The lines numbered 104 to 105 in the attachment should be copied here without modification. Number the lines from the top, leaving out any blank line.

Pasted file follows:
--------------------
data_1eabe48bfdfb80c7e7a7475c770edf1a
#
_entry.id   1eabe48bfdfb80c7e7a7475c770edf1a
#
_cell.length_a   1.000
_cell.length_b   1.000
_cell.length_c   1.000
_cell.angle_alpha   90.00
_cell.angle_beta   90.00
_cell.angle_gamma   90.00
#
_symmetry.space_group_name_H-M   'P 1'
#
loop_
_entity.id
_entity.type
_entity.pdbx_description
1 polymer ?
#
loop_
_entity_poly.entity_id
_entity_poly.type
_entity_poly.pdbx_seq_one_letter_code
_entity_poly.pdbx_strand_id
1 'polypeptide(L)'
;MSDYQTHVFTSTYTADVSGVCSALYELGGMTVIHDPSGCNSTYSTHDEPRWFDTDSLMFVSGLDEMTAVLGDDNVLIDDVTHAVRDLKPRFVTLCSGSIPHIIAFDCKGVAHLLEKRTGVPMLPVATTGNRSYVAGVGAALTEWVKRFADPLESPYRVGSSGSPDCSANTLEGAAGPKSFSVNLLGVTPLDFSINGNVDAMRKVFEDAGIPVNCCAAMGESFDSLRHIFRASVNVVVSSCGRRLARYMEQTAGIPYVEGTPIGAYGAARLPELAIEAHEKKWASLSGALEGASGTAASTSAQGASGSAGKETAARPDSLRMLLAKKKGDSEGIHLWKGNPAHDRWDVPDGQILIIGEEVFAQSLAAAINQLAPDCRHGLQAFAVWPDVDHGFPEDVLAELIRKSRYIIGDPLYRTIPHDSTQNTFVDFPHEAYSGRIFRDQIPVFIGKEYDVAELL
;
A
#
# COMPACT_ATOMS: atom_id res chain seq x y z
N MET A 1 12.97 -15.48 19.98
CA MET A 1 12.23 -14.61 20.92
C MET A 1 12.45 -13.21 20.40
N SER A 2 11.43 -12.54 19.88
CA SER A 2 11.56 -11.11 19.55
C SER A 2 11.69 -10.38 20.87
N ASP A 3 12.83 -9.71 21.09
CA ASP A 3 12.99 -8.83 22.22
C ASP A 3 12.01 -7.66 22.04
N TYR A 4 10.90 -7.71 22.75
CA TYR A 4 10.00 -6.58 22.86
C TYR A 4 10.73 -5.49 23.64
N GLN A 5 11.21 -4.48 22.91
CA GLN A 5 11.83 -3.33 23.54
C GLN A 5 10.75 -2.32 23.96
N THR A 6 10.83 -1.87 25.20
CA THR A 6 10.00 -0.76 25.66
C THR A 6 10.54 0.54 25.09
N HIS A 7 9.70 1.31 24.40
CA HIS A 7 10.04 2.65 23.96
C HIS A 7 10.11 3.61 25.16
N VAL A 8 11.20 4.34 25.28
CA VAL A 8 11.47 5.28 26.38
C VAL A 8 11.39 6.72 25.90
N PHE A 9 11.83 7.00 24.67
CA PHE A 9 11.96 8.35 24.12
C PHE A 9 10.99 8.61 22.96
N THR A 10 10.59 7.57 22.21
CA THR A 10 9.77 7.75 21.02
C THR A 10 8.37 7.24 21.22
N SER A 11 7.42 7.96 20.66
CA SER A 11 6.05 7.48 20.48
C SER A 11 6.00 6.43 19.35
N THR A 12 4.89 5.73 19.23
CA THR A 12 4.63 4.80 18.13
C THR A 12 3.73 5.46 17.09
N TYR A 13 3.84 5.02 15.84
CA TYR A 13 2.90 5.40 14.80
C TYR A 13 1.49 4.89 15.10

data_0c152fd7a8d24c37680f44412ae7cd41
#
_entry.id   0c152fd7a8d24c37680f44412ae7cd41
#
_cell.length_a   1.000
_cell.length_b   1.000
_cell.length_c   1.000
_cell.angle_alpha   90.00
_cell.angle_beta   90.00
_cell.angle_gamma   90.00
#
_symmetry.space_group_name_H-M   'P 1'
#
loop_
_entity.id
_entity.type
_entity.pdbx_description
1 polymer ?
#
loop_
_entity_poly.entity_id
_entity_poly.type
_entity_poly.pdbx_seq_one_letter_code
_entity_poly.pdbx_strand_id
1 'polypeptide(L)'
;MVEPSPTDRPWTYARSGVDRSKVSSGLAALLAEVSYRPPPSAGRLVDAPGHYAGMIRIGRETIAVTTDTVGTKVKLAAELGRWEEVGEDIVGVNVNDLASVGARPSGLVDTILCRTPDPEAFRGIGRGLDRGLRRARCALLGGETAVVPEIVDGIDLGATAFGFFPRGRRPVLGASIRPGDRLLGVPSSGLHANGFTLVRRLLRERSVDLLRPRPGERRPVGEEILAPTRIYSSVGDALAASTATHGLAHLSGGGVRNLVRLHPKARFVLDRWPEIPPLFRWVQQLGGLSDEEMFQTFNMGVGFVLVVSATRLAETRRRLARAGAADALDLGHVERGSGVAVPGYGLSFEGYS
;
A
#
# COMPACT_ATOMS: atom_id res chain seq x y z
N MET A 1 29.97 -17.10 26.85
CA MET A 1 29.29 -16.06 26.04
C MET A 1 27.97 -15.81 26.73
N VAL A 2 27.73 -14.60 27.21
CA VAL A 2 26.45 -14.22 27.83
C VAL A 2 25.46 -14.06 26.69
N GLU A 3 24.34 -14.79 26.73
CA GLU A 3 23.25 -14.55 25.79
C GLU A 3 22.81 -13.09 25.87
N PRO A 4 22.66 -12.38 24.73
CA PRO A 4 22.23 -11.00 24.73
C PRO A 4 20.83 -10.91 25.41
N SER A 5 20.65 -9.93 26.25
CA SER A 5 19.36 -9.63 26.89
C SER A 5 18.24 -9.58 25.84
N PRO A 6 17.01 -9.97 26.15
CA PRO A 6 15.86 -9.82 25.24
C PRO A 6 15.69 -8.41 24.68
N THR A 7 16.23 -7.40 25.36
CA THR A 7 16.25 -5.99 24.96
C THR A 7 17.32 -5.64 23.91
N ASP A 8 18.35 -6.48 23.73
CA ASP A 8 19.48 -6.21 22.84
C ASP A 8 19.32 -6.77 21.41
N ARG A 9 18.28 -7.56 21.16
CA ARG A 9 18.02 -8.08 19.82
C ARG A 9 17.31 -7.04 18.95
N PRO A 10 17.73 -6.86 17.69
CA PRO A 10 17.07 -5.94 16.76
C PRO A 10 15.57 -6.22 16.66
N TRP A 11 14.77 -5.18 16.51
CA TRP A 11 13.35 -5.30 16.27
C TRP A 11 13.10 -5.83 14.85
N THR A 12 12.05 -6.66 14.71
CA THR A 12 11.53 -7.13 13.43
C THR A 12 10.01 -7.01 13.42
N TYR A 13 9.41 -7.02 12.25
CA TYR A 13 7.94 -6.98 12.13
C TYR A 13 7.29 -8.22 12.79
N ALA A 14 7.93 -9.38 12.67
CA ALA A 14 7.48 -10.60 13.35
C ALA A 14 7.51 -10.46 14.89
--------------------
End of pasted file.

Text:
CA VAL A 2 26.45 -14.22 27.83
C VAL A 2 25.46 -14.06 26.69